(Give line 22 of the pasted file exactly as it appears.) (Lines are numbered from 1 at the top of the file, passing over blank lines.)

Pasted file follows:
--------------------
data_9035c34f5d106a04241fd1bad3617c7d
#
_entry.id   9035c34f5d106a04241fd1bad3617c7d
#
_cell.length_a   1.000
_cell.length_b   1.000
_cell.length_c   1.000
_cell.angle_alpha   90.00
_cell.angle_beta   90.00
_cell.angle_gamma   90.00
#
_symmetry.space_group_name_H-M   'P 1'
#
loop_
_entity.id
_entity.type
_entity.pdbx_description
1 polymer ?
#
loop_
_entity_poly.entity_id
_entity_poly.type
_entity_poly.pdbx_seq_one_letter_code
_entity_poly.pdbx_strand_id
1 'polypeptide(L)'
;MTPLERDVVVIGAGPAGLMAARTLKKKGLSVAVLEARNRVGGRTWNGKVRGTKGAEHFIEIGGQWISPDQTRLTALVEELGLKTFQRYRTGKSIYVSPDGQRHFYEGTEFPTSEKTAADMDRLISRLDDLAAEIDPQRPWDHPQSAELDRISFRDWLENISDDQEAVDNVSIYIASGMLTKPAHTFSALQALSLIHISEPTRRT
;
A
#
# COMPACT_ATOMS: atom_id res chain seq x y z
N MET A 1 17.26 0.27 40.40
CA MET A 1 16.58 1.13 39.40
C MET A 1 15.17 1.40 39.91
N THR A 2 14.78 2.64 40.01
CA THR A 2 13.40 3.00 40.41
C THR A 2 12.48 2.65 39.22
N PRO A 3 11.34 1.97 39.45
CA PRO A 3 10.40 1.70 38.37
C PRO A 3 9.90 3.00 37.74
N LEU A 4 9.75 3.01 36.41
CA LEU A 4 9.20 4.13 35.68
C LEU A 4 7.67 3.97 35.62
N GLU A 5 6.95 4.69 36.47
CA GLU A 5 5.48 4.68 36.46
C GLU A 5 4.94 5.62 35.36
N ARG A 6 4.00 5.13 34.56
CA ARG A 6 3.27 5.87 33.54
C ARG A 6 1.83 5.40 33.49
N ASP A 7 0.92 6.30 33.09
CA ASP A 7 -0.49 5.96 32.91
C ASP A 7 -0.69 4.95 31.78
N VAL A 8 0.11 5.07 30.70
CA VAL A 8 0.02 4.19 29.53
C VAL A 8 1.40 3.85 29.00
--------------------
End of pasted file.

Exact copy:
_entity_poly.type